Pearl River County schools prep for Wednesday's national student walkout
Schools across the country, as well as Pearl River County, are walking a thin line as they prepare to both allow and control student led demonstrations planned for Wednesday, to advocate for safer schools.
The #ENOUGH National Student Walkout is the largest of many that have erupted across the country since a 19-year-old gunman opened fire at Marjory Stoneman Douglas High School on Valentine’s day. Since then high school students have rallied together to pressure legislators and administrators for safer schools, lobby for better mental health care for the youth, and remember the 17 lives lost last month.
According to Social Media the #ENOUGH walkout is an open invitation for all students to get up and walk out of their classrooms at 10 a.m. for 17 minutes, (one minute for every victim) on Wednesday, March 14th, the one month anniversary of the massacre.
Student government leaders and school administrators of Pearl River County school districts have negotiated to plan and prepare a way to not only allow students an opportunity to participate but also respect school guidelines, and ensure student safety as well, during the demonstrations planned for during the school hours Wednesday. Each of the three Pearl River County School Districts have arrived at their own Student/Administrator agreements.
Picayune School District
Students who attend Picayune Memorial High School will be allowed to participate in the walkout as planned nationally, without punishment. Students who choose to, can get up and walk out of their classrooms and into the courtyard at 10 a.m. but are expected to return to class 17 minutes later.
“If our students do walk out to honor those killed in school shootings we certainly will respect their decision,” Picayune Superintendent Dean Shaw said. “This is a concern that everyone throughout our nation has.”
Poplarville School District
Poplarville High School has planned an assembly for Wednesday afternoon which will include a moment of silence but also allow students an opportunity to sign a banner the school district has commissioned to send to Marjory Stoneman Douglas.
Superintendent Carl Merritt explained that the students and faculty agreed they wanted Parkland, Fl, to know they were with them through this tragedy. The banner states “We Will Remember,” and the plan is to send to Marjory Stoneman Douglas high school but also to keep one to be hung on the Poplarville campus to serve as a symbol of solidarity and remembrance.
“The main thing is that we want them to know we will remember,” Merritt said. “We talked about giving our students some way of expressing themselves and giving them a voice, well their voices will actually be on that banner we’ll send to Parkland and that’s a pretty powerful way to express their support.”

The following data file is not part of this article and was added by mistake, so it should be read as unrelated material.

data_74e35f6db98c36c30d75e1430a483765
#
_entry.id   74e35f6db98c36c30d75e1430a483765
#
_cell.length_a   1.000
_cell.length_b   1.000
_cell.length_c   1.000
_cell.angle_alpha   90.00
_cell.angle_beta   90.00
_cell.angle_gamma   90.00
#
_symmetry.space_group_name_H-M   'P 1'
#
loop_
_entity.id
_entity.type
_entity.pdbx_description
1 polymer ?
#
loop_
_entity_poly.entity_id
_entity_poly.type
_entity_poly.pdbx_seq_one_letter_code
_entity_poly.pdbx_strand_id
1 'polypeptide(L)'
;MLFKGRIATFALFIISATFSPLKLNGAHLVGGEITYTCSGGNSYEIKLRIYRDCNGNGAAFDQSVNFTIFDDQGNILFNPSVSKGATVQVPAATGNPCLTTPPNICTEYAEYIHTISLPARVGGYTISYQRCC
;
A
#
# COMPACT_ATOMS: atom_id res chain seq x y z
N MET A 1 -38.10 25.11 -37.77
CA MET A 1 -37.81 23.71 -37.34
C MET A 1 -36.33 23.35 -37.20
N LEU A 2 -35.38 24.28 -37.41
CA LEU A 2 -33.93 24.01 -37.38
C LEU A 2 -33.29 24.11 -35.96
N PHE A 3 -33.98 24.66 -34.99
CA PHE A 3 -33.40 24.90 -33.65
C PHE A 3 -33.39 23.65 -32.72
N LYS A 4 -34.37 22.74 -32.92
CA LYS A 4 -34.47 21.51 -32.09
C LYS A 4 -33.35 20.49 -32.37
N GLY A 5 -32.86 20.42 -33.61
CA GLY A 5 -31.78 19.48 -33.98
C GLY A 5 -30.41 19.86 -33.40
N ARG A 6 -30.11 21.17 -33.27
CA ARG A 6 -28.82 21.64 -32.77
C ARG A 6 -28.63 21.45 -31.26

In addition to Wednesday's assembly and the banner, Merritt said that every Thursday for the remainder of the school year will be a day of remembrance to honor the victims of the Parkland school shooting.
Pearl River Central School District
Pearl River Central High School student representatives will hold a student led assembly on March 14 at 10 a.m. for all those interested in participating in the #ENOUGH demonstration.
Several weeks ago when the first student walkouts began, leaders from the student body met with PRC High School principal Stacey Boudoin to discuss plans for a student led demonstration, Superintendent Alan Lumpkin explained.
“We are very blessed with some great student leaders and they just wanted it to be a positive message and our school administration wanted that same positive message to be displayed,” Lumpkin said.
The students expressed their need to participate in the national demonstrations, to advocate for safer schools and also to remember the victims, but also wanted to respect school rules and guidelines. Lumpkin explained that the students took it upon themselves to handle all the details of the assembly and asked permission from administrators, so the School Board of Trustees approved the event.
Lumpkin went on to say that it was important to the students to not make this event a political statement strictly about gun laws, school safety or even mental health issues, but to most importantly remember and honor the victims in a respectful and positive way.
“It just goes to show the emotional intelligence and the leadership ability our students have,” Lumpkin said. “I’m just extremely proud of our students and how they have conducted themselves during a very stressful time for our nation as well as our schools.”
If you have any questions or concerns about the demonstrations your school will be holding Wednesday, March 14, please contact school administrators.